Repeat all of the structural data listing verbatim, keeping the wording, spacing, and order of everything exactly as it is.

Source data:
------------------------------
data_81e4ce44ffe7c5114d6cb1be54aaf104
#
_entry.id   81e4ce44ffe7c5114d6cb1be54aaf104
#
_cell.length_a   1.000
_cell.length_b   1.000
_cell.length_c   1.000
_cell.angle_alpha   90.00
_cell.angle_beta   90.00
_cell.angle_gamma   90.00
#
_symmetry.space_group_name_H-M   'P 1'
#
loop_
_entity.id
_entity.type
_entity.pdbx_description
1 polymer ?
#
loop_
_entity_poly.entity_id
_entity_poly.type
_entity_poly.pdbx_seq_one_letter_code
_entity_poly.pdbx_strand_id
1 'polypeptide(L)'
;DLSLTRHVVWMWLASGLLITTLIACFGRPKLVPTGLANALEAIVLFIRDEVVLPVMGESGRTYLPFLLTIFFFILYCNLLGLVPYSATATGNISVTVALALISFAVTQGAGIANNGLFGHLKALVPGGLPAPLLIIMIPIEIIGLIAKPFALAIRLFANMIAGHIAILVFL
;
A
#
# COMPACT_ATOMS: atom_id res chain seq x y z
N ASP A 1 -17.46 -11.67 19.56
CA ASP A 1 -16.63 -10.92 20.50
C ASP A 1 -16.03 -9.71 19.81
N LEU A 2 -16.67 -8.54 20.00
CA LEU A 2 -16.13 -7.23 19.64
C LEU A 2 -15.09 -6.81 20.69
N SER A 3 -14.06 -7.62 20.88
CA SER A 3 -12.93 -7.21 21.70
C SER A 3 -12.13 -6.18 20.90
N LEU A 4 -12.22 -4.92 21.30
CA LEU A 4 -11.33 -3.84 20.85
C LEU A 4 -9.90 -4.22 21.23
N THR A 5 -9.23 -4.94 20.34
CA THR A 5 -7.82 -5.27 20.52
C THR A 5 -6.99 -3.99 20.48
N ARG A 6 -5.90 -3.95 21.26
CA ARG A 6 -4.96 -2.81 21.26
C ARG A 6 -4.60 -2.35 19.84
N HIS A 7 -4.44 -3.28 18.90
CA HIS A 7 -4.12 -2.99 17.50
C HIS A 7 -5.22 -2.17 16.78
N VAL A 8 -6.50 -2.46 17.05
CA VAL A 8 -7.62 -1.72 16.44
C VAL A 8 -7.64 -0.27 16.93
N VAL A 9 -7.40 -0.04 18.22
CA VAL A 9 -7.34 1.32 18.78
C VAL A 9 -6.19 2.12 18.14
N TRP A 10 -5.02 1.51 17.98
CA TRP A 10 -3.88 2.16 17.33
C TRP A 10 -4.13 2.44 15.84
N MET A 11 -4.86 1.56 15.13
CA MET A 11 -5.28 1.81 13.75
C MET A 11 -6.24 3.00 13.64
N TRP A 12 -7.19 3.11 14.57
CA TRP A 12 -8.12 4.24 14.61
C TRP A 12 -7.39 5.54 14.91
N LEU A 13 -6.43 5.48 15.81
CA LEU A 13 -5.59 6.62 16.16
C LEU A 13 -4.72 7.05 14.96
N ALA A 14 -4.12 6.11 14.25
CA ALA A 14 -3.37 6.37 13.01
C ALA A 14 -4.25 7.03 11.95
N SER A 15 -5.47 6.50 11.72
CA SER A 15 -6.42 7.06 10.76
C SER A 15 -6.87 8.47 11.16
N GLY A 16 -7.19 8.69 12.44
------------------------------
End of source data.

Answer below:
data_81e4ce44ffe7c5114d6cb1be54aaf104
#
_entry.id   81e4ce44ffe7c5114d6cb1be54aaf104
#
_cell.length_a   1.000
_cell.length_b   1.000
_cell.length_c   1.000
_cell.angle_alpha   90.00
_cell.angle_beta   90.00
_cell.angle_gamma   90.00
#
_symmetry.space_group_name_H-M   'P 1'
#
loop_
_entity.id
_entity.type
_entity.pdbx_description
1 polymer ?
#
loop_
_entity_poly.entity_id
_entity_poly.type
_entity_poly.pdbx_seq_one_letter_code
_entity_poly.pdbx_strand_id
1 'polypeptide(L)'
;DLSLTRHVVWMWLASGLLITTLIACFGRPKLVPTGLANALEAIVLFIRDEVVLPVMGESGRTYLPFLLTIFFFILYCNLLGLVPYSATATGNISVTVALALISFAVTQGAGIANNGLFGHLKALVPGGLPAPLLIIMIPIEIIGLIAKPFALAIRLFANMIAGHIAILVFL
;
A
#
# COMPACT_ATOMS: atom_id res chain seq x y z
N ASP A 1 -17.46 -11.67 19.56
CA ASP A 1 -16.63 -10.92 20.50
C ASP A 1 -16.03 -9.71 19.81
N LEU A 2 -16.67 -8.54 20.00
CA LEU A 2 -16.13 -7.23 19.64
C LEU A 2 -15.09 -6.81 20.69
N SER A 3 -14.06 -7.62 20.88
CA SER A 3 -12.93 -7.21 21.70
C SER A 3 -12.13 -6.18 20.90
N LEU A 4 -12.22 -4.92 21.30
CA LEU A 4 -11.33 -3.84 20.85
C LEU A 4 -9.90 -4.22 21.23
N THR A 5 -9.23 -4.94 20.34
CA THR A 5 -7.82 -5.27 20.52
C THR A 5 -6.99 -3.99 20.48
N ARG A 6 -5.90 -3.95 21.26
CA ARG A 6 -4.96 -2.81 21.26
C ARG A 6 -4.60 -2.35 19.84
N HIS A 7 -4.44 -3.28 18.90
CA HIS A 7 -4.12 -2.99 17.50
C HIS A 7 -5.22 -2.17 16.78
N VAL A 8 -6.50 -2.46 17.05
CA VAL A 8 -7.62 -1.72 16.44
C VAL A 8 -7.64 -0.27 16.93
N VAL A 9 -7.40 -0.04 18.22
CA VAL A 9 -7.34 1.32 18.78
C VAL A 9 -6.19 2.12 18.14
N TRP A 10 -5.02 1.51 17.98
CA TRP A 10 -3.88 2.16 17.33
C TRP A 10 -4.13 2.44 15.84
N MET A 11 -4.86 1.56 15.13
CA MET A 11 -5.28 1.81 13.75
C MET A 11 -6.24 3.00 13.64
N TRP A 12 -7.19 3.11 14.57
CA TRP A 12 -8.12 4.24 14.61
C TRP A 12 -7.39 5.54 14.91
N LEU A 13 -6.43 5.48 15.81
CA LEU A 13 -5.59 6.62 16.16
C LEU A 13 -4.72 7.05 14.96
N ALA A 14 -4.12 6.11 14.25
CA ALA A 14 -3.37 6.37 13.01
C ALA A 14 -4.25 7.03 11.95
N SER A 15 -5.47 6.50 11.72
CA SER A 15 -6.42 7.06 10.76
C SER A 15 -6.87 8.47 11.16
N GLY A 16 -7.19 8.69 12.44